I am writing from a Gulf Air flight from Bahrain to Amman after attending a conference on nuclear energy run by the Gulf Cooperation Council for Foreign Relations. Ironically, my in-flight reading is Thomas Friedman’s award-winning book The Lexus and the Olive Tree – a brilliant explanation of the meaning of globalization and its impacts on the world.
Last evening I went to dinner with two young Bahraini women who are breaking new frontiers for youth around the region through the Internet. We were connected by Eyal Raviv, a young Israeli social entrepreneur who created “mepeace.org” – the Facebook of peacemakers. Eyal met the Bahrainis and other young Arabs at a social entrepreneurs conference in London in early March.
At the nuclear energy conference, I sat with scientists from Saudi Arabia, Iraq, the Emirates, South Korea, China and even Iran. Much of the conference was dedicated to confronting the dangers of the Iranian nuclear threat as documented by a former senior official from the International Atomic Energy Agency. His words were echoed by one of the heads of the Arab Atomic Energy Agency, who spoke about the need to ensure that atomic energy in the region would be used only for peaceful purposes.
The whole experience was fascinating. The organizers of the conference knew I was Israeli but, after the Dubai affair and in the interest of my own security, made sure that no one else did. They even printed up a business card for me with a position listed as being from the European division of a local Bahraini investment company. However, I am pretty well known in the region, and met several participants who already knew where I was from. I cautioned them not to disclose my real identity to others, mainly to protect the organizers of the conference.
On my way back home to Jerusalem, I am sitting next to a Bahraini businessman en route to Amman for cancer treatment. He is sitting with his wife and speaking Persian. They are Shi’ites with roots in Iran – he told me his grandfather had fled from the Persian army and ended up in Bahrain. I heard many similar stories during my three-day visit to this very interesting and troubled Gulf state. Bahrain’s main challenge is from within – Shi’ite fundamentalists who wish to bring down the ruling Sunni royal family and become a southern province of Iran.
The organizer of the conference is also Shi’ite – he is from an intellectual family with wealth and education. He has a PhD in international relations and his wife is a medical doctor on sabbatical at Harvard.
I met human rights activists in Bahrain who are in a serious dilemma. They are activists, both Sunnis and Shi’ites, working for the rights of women, migrant workers, the unemployed and more. They obviously would like more democracy in Bahrain, but are aware that full democracy would probably bring an end to stability and prosperity. It would bring an end to the monarchy, and march Bahrain into the arms of a waiting Ayatollah Ali Khamenei and President Mahmoud Ahmadinejad.
In order to survive, the Bahraini Sunni monarchy should join hands with Shi’ite intellectuals and reach an agreement for some form of power sharing. There is an urgent need to spread the wealth and focus attention on massive educational and economic reforms that will help prevent the fundamentalists from gaining popular support among the Shi’ite majority. It is better to have half of the wealth of the kingdom than to have none of it.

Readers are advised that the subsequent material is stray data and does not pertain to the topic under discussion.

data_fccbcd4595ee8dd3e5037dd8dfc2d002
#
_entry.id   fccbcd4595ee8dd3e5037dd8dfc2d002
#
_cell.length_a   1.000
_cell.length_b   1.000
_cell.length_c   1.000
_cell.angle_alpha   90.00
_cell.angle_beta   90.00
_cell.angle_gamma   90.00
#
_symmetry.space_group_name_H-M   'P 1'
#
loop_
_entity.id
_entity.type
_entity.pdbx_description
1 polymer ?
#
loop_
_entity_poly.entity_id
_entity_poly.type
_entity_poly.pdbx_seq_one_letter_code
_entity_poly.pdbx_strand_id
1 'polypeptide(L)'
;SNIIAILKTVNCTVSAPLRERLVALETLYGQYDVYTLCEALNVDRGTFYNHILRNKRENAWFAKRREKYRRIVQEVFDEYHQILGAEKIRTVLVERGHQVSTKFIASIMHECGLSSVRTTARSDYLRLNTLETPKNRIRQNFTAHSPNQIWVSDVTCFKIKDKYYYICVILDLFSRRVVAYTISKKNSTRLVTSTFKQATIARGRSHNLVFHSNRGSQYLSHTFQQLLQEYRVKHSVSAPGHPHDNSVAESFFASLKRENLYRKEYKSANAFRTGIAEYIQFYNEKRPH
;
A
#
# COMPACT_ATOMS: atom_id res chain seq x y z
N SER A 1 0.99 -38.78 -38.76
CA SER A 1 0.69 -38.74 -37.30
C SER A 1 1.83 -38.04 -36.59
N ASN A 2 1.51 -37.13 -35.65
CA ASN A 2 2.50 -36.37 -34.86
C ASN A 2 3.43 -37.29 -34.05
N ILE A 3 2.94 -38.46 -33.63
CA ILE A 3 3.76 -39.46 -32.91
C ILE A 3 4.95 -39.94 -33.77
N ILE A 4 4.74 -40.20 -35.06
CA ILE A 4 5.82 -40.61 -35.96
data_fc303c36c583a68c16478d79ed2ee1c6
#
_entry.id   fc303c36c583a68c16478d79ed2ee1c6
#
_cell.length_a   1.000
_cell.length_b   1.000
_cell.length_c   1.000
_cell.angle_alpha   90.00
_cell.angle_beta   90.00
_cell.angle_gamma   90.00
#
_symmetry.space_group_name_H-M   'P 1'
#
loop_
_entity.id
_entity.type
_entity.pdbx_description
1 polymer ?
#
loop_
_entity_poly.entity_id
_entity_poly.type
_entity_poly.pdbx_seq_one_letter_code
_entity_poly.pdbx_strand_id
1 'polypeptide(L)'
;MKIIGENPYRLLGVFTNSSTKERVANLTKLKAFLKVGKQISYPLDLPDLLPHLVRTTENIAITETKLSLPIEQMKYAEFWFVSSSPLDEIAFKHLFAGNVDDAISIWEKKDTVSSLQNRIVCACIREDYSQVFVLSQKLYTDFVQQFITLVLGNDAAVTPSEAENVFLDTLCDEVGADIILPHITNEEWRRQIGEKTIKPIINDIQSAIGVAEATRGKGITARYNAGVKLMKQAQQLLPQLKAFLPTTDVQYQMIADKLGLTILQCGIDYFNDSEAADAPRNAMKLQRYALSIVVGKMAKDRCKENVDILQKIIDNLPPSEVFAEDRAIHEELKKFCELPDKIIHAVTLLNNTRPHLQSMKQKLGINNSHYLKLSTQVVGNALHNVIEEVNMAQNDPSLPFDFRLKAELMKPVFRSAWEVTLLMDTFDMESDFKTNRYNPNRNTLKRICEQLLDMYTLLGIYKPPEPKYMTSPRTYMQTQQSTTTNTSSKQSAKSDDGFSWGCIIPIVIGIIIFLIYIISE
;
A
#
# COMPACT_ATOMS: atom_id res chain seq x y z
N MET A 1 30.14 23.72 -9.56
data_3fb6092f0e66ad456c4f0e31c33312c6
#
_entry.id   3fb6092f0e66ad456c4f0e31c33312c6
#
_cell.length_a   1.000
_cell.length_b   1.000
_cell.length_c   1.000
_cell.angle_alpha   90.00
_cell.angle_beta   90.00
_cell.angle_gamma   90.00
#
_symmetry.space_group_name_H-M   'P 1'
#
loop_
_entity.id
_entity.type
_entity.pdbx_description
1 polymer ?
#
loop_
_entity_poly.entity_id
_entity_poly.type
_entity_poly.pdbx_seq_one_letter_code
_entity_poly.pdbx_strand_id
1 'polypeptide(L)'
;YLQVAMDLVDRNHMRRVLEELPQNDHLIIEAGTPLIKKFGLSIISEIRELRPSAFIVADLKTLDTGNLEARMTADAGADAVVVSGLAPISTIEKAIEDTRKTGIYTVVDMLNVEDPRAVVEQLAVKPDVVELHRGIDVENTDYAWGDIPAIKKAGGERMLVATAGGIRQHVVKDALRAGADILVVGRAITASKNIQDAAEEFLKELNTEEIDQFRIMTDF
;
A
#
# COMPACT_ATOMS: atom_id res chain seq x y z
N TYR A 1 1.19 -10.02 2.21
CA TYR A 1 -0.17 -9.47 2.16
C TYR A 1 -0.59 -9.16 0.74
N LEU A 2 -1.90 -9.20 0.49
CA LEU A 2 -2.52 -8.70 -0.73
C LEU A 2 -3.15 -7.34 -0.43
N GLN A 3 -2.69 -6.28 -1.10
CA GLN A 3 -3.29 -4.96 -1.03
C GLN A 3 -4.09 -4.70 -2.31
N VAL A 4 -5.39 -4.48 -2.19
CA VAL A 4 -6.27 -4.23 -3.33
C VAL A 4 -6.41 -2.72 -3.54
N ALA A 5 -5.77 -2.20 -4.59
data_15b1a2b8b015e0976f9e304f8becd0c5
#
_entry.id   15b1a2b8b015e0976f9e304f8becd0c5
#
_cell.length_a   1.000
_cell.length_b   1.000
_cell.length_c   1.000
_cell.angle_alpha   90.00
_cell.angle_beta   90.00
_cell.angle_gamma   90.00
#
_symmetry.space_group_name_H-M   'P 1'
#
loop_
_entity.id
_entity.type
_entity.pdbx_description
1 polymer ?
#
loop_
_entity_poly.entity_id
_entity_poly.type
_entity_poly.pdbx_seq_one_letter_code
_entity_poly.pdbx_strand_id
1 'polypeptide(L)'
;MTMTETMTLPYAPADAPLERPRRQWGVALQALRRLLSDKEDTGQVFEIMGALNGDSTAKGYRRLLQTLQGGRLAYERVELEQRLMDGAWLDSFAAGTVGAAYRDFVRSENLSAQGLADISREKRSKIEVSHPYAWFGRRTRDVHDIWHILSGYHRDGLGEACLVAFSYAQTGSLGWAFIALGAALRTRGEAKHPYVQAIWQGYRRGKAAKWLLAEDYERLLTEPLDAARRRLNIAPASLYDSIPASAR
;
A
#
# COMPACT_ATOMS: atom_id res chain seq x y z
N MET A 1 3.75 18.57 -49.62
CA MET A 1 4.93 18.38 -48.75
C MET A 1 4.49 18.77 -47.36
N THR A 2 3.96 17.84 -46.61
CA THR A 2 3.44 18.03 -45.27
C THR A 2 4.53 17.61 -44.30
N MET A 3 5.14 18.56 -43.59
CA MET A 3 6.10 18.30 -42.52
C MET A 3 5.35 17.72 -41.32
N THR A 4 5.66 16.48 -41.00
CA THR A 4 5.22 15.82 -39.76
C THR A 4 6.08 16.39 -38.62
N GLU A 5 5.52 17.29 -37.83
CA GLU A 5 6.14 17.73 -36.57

ALL OF this brings me to think about our small corner of the planet. While I was listening to my Bahraini friends talk about their problems, all of a sudden Israel’s problems seemed so much smaller. The main similarity in my mind is the realization that our problems are also mainly fueled by internal disputes between competing worldviews. I came away from Bahrain feeling a lot more optimistic about our potential to achieve greatness as a nation.
Our main challenge is to accept the fact that we are part of an increasingly shrinking planet at a time when our refusal to come to terms with the inevitability of peace with the Palestinians pushes us to construct higher and thicker walls. We are living in an age during which walls have come down all around us and borders between peoples and civilizations are disappearing. Our resistance to this change and our insistence on living by the mantra that “we are a people who dwells alone” is becoming a self-fulfilling prophecy.
This does not have to be our reality. We are pushing ourselves into pariah-state status. Doors all around us could be opening, but instead are closing, and soon even our closest friends around the world will recommend that we stay home.
It is time for us to be honest with ourselves. There is a possibility of making peace with our neighbors, and we all know what is required. We cannot stick our heads in the sand and believe that we can hold onto all of the territory, and that the Palestinians and Arabs will simply acquiesce to our desire for pieces rather than for peace. Yes, Ramat Shlomo and Gilo and Ramat Eshkol and French Hill will remain Israeli. The Palestinians understand that East Talpiot will never be Palestinian, but we too must understand that Jebl Mukaber and Sur Bahir, Wadi Joz and Sheikh Jarrah will never be Israeli.
We must come to terms with the fact that the Palestinians, by their own understanding of the world and their narrative, made a historic compromise when they accepted Oslo. In their mind they gave up 78 percent of Palestine between the river and the sea. They will not give up more. And we can live with this. They have accepted the principle of territorial swaps, allowing us to enable most settlers to remain under Israeli sovereignty. Palestinians will also accept that the implementation of the right of return for refugees will be only to the Palestinian state.